Racial Reconciliation: Sundays, from 4pm until the Line Ends.

Since moving to the DC area, I have been going to mass at a Church that is at least half Hispanic. Many parishioners don’t speak English as a primary language, if at all. Since I don’t attend services in Español—despite two semesters of Spanish, I am about as ignorant of the language as is humanly possible—I wouldn’t normally notice this fact. After all, I am nothing if not unobservant. But confessionals can make it hard

Christian McGuire 2
07 Jul 2016

Some Women Just Don’t Know What’s Good For ‘Em

I’d like to ask the reader to take a moment and join me in a round of applause for women. I did not know this until recently, but they’ve all been fighting a very important battle in the Supreme Court these last few months, and it seems they have, at last, emerged victorious. I do not know how they all managed to cram in the courtroom at once, or even how they managed to do

Chris Casberg 1
01 Jul 2016

Taking Trump’s Theology Seriously

Perhaps Donald Trump’s professed Christian faith has gotten a bad rap. Back in January, the Pew Research Center found that among American presidential candidates, Republican or Democrat, Trump was seen as the least religious.1 A recent GQ article argues that Trump “sure is bad at pretending he loves Jesus.”2 Erick Erickson in a tweet quips, “The more Trump talks Christianity, the more he sounds like he took a Rosetta Stone class on speaking Christian.”3 On

George Aldhizer 9
30 Jun 2016

Boycotting Boycotts

In April, the American Family Association (AFA) instituted a boycott of Target, in response to the retail giant’s policy to allow transgender persons access to opposite-sex bathrooms and fitting rooms, in accordance with the gender identity of “team members and guests.” Target stated that, “Everyone deserves to feel like they belong.” AFA has cited objections to this practice, calling it “misguided and reckless” and as “pos[ing] a threat to women and children” via those “predators

Timon Cline 1
24 Jun 2016

Conflicting Vocations and Professional Ethics — A Response to the “Buried Bodies Case”

I recently asked John Ehrett—our resident legal expert—about a fascinating podcast that discussed the ins and outs of what is known as the “Buried Bodies Case.” What follows is his response…   -Ben Winter Conflicting Vocations and Professional Ethics Among legal ethicists, few situations have received as much attention as the “buried bodies case,” a disquieting story in which the specter of a serial killer’s crimes lingered even after his conviction. The murderer in question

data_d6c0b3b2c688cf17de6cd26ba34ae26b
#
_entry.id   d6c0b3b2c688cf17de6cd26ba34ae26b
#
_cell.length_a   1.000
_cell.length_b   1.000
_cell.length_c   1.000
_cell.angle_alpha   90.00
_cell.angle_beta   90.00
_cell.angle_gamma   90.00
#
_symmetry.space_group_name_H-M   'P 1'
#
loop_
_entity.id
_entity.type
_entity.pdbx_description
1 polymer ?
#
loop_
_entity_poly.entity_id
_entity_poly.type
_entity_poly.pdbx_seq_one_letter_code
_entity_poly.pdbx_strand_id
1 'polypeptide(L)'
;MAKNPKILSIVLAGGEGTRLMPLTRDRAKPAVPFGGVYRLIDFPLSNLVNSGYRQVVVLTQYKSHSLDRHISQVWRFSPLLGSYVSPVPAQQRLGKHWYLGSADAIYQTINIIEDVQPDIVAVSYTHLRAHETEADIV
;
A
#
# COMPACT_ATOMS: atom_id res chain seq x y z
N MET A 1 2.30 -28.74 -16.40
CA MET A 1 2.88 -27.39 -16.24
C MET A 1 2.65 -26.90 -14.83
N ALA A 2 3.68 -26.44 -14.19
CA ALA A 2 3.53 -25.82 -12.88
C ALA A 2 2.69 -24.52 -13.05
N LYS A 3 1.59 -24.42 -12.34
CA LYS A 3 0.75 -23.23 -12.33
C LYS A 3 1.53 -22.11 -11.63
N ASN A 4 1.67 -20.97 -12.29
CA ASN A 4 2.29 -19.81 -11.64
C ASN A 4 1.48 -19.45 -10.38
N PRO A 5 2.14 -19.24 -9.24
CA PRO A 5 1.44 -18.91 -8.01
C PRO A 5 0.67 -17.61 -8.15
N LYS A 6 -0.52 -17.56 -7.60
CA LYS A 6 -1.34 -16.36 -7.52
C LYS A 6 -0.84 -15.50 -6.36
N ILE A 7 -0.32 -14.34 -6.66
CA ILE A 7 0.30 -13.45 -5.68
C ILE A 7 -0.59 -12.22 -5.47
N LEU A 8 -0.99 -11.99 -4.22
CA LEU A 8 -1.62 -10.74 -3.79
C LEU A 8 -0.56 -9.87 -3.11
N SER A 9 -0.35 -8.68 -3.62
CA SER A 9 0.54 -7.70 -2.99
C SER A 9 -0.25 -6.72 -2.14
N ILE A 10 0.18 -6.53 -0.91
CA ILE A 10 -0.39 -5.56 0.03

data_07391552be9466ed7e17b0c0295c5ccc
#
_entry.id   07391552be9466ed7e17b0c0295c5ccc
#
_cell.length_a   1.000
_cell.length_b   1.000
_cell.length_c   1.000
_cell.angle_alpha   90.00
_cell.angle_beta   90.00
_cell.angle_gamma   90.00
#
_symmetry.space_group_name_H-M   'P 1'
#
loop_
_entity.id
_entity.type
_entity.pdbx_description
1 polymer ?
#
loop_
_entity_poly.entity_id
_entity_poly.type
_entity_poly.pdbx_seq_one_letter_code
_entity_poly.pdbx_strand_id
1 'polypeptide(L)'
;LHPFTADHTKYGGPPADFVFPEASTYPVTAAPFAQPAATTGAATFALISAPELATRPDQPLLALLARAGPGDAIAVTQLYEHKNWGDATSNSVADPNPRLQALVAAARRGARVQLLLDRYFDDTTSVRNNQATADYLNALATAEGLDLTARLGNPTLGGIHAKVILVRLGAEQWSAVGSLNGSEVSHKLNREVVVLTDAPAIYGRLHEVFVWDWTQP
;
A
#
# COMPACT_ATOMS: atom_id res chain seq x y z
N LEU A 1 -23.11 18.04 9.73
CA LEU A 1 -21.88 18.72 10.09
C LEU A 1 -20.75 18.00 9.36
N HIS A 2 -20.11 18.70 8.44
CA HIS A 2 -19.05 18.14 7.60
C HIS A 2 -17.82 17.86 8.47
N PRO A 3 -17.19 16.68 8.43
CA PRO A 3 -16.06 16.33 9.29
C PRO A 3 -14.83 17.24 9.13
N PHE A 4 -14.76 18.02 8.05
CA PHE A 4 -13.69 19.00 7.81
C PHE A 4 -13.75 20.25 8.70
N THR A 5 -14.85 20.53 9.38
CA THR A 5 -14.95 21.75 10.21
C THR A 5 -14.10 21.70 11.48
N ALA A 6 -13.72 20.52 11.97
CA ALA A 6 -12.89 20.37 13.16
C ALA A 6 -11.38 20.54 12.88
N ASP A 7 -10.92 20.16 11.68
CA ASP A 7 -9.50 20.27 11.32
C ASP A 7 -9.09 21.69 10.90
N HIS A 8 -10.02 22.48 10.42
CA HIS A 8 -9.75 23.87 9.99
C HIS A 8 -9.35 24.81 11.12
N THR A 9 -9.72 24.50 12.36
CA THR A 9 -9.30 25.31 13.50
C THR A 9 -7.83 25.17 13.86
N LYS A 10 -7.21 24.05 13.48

John Ehrett 2
22 Jun 2016

The Ethics of Funny

Many moons ago, I wrote an article titled The Divine Art of Funny, wherein I described the nature and purpose of humor from a Christian perspective. In short, humor is the study of incongruities in life and the world, and those incongruities which elicit a pleasure response like laughter and smiles are what we call “funny.” Whereas materialists are only able to describe humor in terms of evolutionary and psychological causation, I suggest that there

Chris Casberg 2
16 Jun 2016

Two Years and Counting…

           Today marks the second anniversary of Conciliar Post. Our editorial team would like to take this moment to commemorate all of the excellent work done by each and every member of this community. We want to thank you for growing with us, for journeying with us in faith over our second year. Perhaps most precious are the moments of earnest dialogue: comments sections filled with charitable questions and serious soul-searching; the welcoming of new authors and contributors

Conciliar Post News 1
10 Jun 2016

What the Benedict Option Gets Wrong

Though you may never have heard of it, the Benedict Option is an increasingly influential idea within theologically conservative circles. For more backdrop, see this article by Conciliar Post author Chris Casberg. Inspired by the closing pages of Alasdair MacIntyre’s influential 1989 book After Virtue, the modern Benedict Option proposes a strategic withdrawal from the project of secular governance, and a reorientation towards localism and community. In the view of its proponents, mass culture has

John Ehrett 1
08 Jun 2016

The One About Donald Trump

The world lost its mind while I was on vacation. I don’t believe this is my fault. However, I fully acknowledge this is not a very good excuse. If push comes to shove, I will take the blame—if for no other reason than to avoid the inevitable avalanche of tiresome op-eds about who is to blame for the world’s mind and the losing thereof. This will save time and, presumably, money for the publications who

Chris Casberg 6
05 Mar 2016

Weekly Reads {MARCH 05}

Conciliar Post: GEORGE ALDHIZER: REFLECTIONS ON THE CHURCH FATHERS: 1 CLEMENT CHRIS CASBERG: A SONNET ON THE OCCASION OF SUPER TUESDAY JOSEPH GREEN: THE PERVASIVE STRUGGLE OF LONELINESS JOHN EHRETT: NO LONGER SCANDALIZED? MATTHEW BRYAN: IS SOLA SCRIPTURA REALLY A DISAGREEMENT? From Our Authors: JOHANNA BYRKETT: EDGES DREW MCINTYRE: FEBRUARY 2016 BIBLICAL STUDIES CARNIVAL Across the Web (Super Tuesday Edition): Jamelle Bouie : They’re With Donald — Slate William Saletan: Obama Didn’t Create Drumpf — Slate — JESSICA SHORTALL :

Conciliar Post Weekly Reads 0